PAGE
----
Special counsel Robert Mueller has indicted 13 Russian nationals and three Russian entities for allegedly meddling in the 2016 presidential election, charging them with conspiracy to defraud the United States, the Department of Justice announced Friday.
In addition, three defendants were charged with conspiracy to commit wire fraud and bank fraud, and five defendants with aggravated identity theft.
"The defendants allegedly conducted what they called information warfare against the United States, with the stated goal of spreading distrust towards the candidates and the political system in general," Deputy Attorney General Rod Rosenstein said.
Mueller had convened a grand jury as part of his investigation into Russian interference in the 2016 election as well as any possible connections between Russia and Trump campaign associates.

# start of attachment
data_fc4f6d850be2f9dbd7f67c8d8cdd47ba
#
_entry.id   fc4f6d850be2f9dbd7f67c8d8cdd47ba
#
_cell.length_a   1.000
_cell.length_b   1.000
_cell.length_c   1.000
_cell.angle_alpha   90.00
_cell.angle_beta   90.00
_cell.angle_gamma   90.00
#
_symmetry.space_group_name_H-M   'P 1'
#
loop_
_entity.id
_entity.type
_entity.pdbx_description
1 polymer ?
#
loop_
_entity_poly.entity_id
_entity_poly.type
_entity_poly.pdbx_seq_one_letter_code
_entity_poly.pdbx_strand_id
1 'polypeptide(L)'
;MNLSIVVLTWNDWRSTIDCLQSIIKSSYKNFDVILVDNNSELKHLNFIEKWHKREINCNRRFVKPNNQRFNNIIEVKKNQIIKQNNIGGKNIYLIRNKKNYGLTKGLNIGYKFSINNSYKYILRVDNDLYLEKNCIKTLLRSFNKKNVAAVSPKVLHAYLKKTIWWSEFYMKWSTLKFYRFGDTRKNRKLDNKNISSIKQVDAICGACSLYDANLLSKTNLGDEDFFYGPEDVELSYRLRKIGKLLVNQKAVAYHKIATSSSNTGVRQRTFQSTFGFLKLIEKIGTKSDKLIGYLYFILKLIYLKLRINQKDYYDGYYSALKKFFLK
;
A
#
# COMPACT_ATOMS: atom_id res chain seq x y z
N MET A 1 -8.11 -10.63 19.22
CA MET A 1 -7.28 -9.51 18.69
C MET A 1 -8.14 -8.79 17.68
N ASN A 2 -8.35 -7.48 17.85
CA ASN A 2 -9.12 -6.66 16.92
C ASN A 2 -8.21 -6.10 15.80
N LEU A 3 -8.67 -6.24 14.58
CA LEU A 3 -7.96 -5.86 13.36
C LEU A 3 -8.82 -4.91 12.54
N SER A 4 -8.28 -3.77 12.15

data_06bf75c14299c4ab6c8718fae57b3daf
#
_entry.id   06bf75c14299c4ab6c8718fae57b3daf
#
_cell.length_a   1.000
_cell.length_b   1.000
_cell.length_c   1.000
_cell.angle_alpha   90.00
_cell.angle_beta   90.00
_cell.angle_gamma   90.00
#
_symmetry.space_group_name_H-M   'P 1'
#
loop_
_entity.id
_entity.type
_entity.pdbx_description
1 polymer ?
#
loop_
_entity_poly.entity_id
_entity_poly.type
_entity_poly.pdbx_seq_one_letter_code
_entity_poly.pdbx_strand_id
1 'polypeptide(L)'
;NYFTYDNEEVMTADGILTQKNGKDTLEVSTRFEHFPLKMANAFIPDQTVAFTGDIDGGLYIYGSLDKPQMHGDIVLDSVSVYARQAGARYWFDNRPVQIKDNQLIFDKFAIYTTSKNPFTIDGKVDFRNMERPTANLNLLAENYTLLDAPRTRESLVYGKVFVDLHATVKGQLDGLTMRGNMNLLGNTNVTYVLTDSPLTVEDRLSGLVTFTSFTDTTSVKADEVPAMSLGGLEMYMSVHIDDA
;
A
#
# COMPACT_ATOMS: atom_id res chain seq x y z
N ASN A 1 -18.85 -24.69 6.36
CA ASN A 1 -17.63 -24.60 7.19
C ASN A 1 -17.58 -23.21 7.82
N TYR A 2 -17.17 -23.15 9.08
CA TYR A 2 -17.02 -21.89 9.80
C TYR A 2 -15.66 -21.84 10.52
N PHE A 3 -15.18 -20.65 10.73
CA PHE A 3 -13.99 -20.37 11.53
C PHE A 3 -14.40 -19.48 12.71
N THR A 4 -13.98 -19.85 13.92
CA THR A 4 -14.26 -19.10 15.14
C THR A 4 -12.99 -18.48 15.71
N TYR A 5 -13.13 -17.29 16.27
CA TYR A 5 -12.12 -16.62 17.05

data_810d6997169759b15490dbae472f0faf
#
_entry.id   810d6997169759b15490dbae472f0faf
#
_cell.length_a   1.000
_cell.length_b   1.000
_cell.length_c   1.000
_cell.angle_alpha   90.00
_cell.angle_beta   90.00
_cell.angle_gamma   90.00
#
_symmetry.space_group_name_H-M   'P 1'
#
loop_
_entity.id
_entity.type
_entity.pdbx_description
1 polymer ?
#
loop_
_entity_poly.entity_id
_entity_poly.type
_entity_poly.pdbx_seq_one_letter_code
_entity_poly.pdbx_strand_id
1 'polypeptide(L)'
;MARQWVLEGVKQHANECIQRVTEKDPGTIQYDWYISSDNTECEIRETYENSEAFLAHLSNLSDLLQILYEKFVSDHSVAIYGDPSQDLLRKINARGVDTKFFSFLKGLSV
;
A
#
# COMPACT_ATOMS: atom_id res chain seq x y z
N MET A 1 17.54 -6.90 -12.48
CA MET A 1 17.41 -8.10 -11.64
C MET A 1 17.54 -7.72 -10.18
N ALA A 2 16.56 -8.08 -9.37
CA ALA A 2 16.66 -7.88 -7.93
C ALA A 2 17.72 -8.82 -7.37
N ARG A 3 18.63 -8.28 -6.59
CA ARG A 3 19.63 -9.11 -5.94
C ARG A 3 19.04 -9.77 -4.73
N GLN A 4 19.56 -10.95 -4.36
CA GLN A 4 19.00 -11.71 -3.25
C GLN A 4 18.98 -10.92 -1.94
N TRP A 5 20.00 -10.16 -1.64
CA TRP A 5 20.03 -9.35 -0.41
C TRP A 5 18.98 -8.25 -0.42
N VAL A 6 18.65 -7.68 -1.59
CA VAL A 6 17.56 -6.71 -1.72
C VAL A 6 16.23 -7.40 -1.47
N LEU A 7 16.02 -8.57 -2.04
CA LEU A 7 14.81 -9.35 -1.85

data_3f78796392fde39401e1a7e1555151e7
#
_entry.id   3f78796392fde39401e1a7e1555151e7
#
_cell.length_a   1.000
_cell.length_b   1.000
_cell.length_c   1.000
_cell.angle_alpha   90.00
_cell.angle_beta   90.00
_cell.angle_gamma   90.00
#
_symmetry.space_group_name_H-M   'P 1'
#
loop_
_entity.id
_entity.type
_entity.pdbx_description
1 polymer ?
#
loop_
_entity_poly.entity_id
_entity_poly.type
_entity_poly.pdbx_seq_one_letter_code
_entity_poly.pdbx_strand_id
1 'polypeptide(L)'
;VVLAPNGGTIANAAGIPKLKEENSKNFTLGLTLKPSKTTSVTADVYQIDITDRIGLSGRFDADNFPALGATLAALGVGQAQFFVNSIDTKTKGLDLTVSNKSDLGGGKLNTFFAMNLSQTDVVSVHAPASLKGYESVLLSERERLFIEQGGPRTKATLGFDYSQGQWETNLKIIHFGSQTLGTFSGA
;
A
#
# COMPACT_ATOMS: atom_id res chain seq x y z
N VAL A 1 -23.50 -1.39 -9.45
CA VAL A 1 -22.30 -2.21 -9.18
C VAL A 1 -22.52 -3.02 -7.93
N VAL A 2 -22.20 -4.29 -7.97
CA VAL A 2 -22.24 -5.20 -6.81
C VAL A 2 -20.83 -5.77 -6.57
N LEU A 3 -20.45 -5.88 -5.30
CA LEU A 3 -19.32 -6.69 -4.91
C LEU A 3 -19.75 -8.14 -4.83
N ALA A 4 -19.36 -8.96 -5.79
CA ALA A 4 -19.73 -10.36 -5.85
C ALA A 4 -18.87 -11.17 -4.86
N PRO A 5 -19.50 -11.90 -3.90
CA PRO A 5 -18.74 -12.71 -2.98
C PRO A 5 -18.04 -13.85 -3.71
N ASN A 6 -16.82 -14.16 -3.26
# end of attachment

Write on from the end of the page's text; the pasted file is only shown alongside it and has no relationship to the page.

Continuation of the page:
The sweeping indictment describes in detail an unprecedented campaign by Russia to influence the 2016 presidential election, affirming the longstanding conclusions of the US intelligence community. It is at odds with President Donald Trump's repeated questioning of those conclusions, which has continued throughout his first year in office. CNN reported this week that Trump is still not convinced that Russia meddled in the election.
Trump emphasized the lack of allegations of any impact on the presidential election.
"Russia started their anti-US campaign in 2014, long before I announced that I would run for President," he tweeted. "The results of the election were not impacted. The Trump campaign did nothing wrong - no collusion!"
In a statement, the White House said Trump was fully briefed on the indictment and "is glad to see the Special Counsel's investigation further indicates— that there was NO COLLUSION between the Trump campaign and Russia and that the outcome of the election was not changed or affected."